Famous author and career coach Peggy Klaus stated that although soft skills get little respect, they can still make or break our careers. The current professional climate requires that we stay committed to using both soft and hard (technical expertise) skills, interchangeably. The list of soft skills is endless, but here are some of the most commonly sought after, as noted by employers.
Throughout your career, you may find yourself in either a formal position of leadership, or, having to take the lead on some project. Either way, your level of success is contingent upon your ability to make the transition. One of the cornerstones of leadership is self-awareness. Self-awareness is a two-part endeavor: an understanding of your strengths, the areas you need to improve upon, and then taking active steps to make improvements as needed. How well you are able to influence others is yet another critical aspect of leadership. How well are you able to convey your vision of success to others? How do you get others to engage? Are you able to strategically align varying skill sets, in order to get things done?
Communication is often seen as one of the most across-the-board soft skills. No matter the industry, from human resources to information technology, communication is important. The convergence of the ability to write and speak with clarity, as well as the ability to be an active listener, are included in all the “moving parts” of this skill. Should you find yourself in a leadership role, people will often look to you to facilitate meaningful discussion (and redirect as needed), establish and maintain trust, and enact tact during difficult conversations.
When it comes to conflict, it’s not a matter of if it will occur, but when. It is imperative to develop an effective strategy; one that not only maintains the direction of your project, but one that will also benefit all parties involved – this is especially important when these professional relationships are on-going. Be prepared to extend the olive branch early. Should you find yourself as a third party, you may be called upon to guide the conversation. During conflicts, things can be derailed rather quickly, so be prepared to redirect your colleagues to the task at hand. Once you all have come to an agreement, focus on next steps, reiterate positive aspects and ideas that may have been discussed during the conflict. This way, everyone comes away with some semblance of resolution, and has clear expectation moving forward.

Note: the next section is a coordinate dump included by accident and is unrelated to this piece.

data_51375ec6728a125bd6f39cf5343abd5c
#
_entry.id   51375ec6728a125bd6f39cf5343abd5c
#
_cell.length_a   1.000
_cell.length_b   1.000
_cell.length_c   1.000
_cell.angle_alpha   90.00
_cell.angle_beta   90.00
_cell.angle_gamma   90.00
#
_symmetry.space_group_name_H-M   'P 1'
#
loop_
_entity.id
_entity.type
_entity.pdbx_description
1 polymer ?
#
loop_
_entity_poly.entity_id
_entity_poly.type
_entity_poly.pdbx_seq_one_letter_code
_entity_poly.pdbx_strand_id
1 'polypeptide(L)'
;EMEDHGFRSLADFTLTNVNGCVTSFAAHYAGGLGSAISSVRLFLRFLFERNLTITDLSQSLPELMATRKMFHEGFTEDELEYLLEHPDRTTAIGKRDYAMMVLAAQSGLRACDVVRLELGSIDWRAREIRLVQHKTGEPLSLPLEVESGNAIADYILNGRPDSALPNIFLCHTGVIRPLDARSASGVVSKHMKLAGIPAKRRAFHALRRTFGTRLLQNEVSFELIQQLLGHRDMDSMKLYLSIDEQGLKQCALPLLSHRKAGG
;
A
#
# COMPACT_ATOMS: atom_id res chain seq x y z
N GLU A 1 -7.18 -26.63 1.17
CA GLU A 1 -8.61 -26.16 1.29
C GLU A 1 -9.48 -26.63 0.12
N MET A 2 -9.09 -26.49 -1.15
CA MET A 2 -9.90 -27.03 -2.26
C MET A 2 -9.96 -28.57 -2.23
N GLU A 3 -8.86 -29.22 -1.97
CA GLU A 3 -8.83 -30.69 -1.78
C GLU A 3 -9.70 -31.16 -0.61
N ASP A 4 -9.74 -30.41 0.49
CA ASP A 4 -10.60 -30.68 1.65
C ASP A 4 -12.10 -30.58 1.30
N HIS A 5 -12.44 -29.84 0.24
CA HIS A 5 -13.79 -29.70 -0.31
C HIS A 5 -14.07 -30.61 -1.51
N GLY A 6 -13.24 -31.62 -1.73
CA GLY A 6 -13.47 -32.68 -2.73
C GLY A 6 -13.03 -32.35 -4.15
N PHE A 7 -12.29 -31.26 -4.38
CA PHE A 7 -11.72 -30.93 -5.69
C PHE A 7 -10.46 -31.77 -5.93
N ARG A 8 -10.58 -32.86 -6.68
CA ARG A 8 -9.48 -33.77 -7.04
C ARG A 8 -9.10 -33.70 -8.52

The formal definition of collaboration is a cooperative arrangement in which two or more parties work together on a common goal. This could include both short-term, and long term-projects. To maximize success, one should take care not to over-promise & under-deliver. Assess your availability carefully; be mindful of your own time constraints, and other competing deadlines. If you are not able to be fully present for the duration of a project, consider offering to serve in a more limited capacity, or forgo participation all together. Lastly, during collaborative efforts, take care not to get too bogged down with seeking consensus for single aspect.
PUTTING IT ALL TOGETHER
According to a recent LinkedIn article, at least 57 percent of employers said soft skills are now more than ever even more important in hiring. Given this, we must remain just as committed to the development of soft skills, as we are with our area of professional expertise. Both are critical for ongoing and long-term effectiveness in our careers.
What soft skills have you found most valuable? Leave them in the comments!
Hope Marshall is part of the GovLoop Featured Contributor program, where we feature articles by government voices from all across the country (and world!). To see more Featured Contributor posts, click here.